What would you do if you only had one day to live?
In the words of the always profound Sean “P. Diddy” Combs: That’s some deep shit right there.
Deep shit I’d never had to consider – until a few days ago.
I was sitting in my office food court, eating an overpriced salad and reading The Sun Also Rises (basically being unattainably cool), when suddenly, I felt something sharp pierce the back of my throat. I quickly dismissed it as an unusually rough-edged goji berry; or perhaps a physical reaction evoked by Hemingway’s flawless prose (I’ve heard he has that effect on the ladies). Washing away any residual doubt with a swig of coconut water, I returned to my lunch. It was then that I noticed a piece of my plastic knife missing. A solid two centimetres – amputated right at the tip. Collateral damage, presumably, from a struggle with a particularly tenacious leaf of organic kale.
I searched frantically through my remaining salad for the rogue piece of plastic, but uncovered nothing but quinoa, chickpeas and despair. A slow trickle of panic began to seep over me as I realized what had gone down:
I had ingested a plastic utensil.
I felt like Homer Simpson upon discovering he had eaten a poisonous Fugu fish and had only twenty-two hours to live.
My short life flashed before my eyes. I can’t die, I thought, I don’t even have my own reality show yet.
It occurred to me that I had better tell someone; lest I fall into a deep coma, rendering me unable to communicate my transgression to the House: MD wannabe charged with my case. I shot off a few quick texts to friends and family, informing them of my certain and untimely demise.
In an attempt to quell my now-swelling waves of panic, I took to Google. Although several message boards assured me that it would inevitably “pass”, others provided harrowing tales of objects lodged in small intestines, internal bleeding, hemorrhaging and even death.
Since I am a pessimist with moderate to severe anxiety, I automatically feared the worst. I could die at any moment, right there in the food court. No one would even notice in the lunch hour rush. The cleaning lady would find me, hours later, slumped over my chair, book dangling limply in hand. “We don’t know much about her,” she would say, “Except that she loved salad, and contemporary classics”.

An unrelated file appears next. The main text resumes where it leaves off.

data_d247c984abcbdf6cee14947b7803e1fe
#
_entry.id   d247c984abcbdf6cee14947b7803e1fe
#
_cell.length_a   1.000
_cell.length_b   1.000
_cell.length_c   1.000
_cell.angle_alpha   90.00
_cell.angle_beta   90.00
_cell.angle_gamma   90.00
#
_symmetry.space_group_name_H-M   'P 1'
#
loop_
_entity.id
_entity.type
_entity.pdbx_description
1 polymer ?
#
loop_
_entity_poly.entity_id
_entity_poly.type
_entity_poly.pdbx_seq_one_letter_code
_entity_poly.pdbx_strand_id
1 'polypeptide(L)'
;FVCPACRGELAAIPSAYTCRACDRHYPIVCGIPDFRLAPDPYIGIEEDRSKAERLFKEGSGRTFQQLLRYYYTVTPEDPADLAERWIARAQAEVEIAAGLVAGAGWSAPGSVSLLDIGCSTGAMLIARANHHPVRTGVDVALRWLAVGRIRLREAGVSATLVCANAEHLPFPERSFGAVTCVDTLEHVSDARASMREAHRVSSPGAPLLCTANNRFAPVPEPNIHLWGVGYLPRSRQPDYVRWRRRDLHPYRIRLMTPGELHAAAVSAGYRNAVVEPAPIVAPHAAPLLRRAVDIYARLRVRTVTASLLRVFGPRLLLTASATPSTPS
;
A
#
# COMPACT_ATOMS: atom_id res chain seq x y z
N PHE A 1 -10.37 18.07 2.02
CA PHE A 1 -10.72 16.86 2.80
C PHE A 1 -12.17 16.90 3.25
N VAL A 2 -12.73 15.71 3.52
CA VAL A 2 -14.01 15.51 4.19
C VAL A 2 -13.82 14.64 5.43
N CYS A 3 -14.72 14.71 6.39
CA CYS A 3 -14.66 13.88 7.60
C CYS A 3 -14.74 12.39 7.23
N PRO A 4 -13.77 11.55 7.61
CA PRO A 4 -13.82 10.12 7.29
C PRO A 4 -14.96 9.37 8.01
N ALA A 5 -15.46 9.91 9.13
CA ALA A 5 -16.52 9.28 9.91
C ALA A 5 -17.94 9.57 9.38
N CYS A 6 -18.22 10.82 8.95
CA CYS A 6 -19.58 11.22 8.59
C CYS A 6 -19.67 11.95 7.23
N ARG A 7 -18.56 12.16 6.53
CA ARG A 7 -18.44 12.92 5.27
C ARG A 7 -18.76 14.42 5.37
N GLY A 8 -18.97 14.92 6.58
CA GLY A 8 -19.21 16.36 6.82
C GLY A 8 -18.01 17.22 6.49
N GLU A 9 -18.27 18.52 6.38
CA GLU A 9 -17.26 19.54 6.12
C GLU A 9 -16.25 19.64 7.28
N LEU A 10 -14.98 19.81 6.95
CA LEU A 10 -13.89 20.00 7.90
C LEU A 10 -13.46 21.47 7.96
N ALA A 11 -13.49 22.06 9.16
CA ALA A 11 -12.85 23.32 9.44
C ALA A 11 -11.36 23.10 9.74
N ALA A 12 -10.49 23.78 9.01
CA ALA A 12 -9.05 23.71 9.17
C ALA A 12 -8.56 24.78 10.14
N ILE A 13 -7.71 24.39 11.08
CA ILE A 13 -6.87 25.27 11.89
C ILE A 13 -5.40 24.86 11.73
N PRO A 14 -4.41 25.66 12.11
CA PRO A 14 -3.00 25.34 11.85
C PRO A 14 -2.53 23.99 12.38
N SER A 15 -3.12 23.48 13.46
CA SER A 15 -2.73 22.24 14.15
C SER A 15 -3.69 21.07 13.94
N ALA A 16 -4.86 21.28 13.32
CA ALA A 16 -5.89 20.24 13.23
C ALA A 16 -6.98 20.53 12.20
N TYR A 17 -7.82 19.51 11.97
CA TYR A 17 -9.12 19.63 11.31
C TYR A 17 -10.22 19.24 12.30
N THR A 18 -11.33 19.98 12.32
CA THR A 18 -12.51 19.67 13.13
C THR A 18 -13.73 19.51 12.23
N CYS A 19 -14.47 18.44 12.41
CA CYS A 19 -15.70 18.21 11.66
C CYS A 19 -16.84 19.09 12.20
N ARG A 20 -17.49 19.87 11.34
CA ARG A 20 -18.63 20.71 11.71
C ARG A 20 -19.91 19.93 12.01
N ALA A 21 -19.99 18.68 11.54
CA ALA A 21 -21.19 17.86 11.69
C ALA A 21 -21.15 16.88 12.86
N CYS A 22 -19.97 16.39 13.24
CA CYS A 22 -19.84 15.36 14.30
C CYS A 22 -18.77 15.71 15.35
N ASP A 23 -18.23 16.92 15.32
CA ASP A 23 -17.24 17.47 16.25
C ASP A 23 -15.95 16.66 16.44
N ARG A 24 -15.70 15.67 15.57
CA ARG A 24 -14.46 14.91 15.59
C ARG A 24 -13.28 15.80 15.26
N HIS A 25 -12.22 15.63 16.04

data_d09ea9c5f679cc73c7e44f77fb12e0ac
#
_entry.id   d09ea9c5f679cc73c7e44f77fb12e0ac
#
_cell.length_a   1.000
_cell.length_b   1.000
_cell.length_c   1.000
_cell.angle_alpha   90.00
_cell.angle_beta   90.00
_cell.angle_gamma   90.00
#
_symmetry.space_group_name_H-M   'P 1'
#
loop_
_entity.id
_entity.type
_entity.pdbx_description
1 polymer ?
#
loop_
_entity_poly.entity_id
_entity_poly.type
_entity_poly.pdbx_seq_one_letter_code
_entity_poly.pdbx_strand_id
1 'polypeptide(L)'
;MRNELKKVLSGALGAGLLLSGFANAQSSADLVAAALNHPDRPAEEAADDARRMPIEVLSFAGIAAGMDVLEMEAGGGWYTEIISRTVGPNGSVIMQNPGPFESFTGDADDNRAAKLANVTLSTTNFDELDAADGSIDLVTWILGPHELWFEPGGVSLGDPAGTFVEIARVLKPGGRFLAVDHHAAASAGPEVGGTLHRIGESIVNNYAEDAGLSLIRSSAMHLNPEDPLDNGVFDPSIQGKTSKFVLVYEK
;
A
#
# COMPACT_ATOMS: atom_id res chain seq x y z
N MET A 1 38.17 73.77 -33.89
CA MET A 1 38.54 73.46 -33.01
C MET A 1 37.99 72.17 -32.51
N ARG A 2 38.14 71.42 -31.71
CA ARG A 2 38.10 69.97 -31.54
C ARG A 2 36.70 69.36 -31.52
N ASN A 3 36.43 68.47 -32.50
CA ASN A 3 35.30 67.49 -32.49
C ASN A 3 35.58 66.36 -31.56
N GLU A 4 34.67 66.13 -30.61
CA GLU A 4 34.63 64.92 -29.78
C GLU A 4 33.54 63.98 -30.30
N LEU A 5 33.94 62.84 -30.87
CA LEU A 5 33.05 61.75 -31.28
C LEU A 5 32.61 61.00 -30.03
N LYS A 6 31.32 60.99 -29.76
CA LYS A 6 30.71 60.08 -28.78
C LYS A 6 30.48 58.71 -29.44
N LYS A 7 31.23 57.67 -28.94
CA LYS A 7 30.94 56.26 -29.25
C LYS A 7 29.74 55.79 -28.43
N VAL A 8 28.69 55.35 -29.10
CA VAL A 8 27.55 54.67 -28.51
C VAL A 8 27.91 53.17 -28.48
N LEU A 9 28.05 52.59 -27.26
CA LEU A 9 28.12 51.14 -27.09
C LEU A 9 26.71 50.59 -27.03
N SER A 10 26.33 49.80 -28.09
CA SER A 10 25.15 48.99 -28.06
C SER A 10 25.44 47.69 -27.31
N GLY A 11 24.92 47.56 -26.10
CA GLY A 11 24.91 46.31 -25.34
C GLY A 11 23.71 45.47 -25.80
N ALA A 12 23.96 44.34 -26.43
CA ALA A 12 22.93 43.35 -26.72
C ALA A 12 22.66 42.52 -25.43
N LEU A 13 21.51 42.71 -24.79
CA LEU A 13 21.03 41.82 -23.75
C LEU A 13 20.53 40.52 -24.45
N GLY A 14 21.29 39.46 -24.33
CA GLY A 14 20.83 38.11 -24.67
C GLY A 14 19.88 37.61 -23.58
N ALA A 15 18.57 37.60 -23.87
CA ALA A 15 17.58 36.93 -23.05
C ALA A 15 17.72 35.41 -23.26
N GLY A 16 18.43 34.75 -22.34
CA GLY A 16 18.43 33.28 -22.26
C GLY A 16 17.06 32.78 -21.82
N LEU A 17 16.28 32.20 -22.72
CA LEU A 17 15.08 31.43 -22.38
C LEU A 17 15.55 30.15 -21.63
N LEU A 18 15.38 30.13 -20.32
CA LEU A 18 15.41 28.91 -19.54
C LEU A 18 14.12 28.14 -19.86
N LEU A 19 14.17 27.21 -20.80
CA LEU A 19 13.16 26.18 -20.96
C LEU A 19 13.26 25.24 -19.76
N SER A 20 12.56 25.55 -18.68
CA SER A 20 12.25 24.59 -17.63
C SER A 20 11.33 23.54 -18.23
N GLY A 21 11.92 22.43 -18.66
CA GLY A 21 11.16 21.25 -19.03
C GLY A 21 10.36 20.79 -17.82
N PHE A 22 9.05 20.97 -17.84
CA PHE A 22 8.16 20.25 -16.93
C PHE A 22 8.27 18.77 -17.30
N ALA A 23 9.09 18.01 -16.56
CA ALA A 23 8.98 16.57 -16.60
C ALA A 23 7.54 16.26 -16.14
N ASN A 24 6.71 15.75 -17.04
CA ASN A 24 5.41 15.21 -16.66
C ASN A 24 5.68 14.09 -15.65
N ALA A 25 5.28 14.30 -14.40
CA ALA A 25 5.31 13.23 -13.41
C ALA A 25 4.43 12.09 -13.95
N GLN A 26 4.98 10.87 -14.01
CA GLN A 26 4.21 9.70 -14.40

I needed to snap out of it. When Homer was given his death sentence, he didn’t despair. He quietly accepted his fate, making a list of all the things he wanted to do before he died.
I flipped to the notes section of my iPhone and titled a fresh page “Death List”.
1. Sleep In.
2. Eat Cupcakes (Why count calories when you’re a goner?)
3. Do Yoga. (If I’m gonna die, I might as well be Zen about it.)
4. Tell my friends and family I love them
And so on.
I quickly took stock of my list. “Quit job spectacularly” seemed a bit dramatic. And finding a life-size penguin suit might prove difficult on short notice. The rest, however, I felt fairly confident I could accomplish.
I spent the rest of my day carrying out the items on my list- eating copious baked goods, clearing out my PVR, not wearing pants. Before I went to bed, I called my mom and told her I loved her. “What’s wrong with you?” she asked “Is this about that knife you swallowed at lunch time?”
Since the Larry King version was unavailable on iTunes, I instead chose to lull myself to sleep with The Word of Promise, a star-studded (and extremely misguided) audio version of the bible featuring Jim Caviezel as Jesus, Gary Sinise as David and Jason Alexander as Joseph.
Confident (and also, strangely comforted) that the last words I would ever hear would be The Loaves and the Fishes as told by George Costanza and Lieutenant Dan, I fell into a deep and final sleep.
I awoke the next morning, heart still beating; drool still warm. Despite all signs to the contrary, it seemed I would live to freak out another day. Like Homer, I promised myself that I would reform: cherish my loved ones, eat healthier, practice the golden rule. But only a few days later, here I sit, eating a cupcake, just as self-absorbed and bitchy as ever. Perhaps bitchier.
That’s not to say I’ve learned nothing from this experience. Although our motives may differ, I’ve joined David Suzuki’s tireless crusade against plastic cutlery. More importantly, I’ve ordered an eerily lifelike penguin suit from Amazon, so that the next time I unwittingly ingest a toxic substance (and sadly, there will be a next time) – I’ll be ready.
Question of the Day: What would you do if you only had 22 hours to live?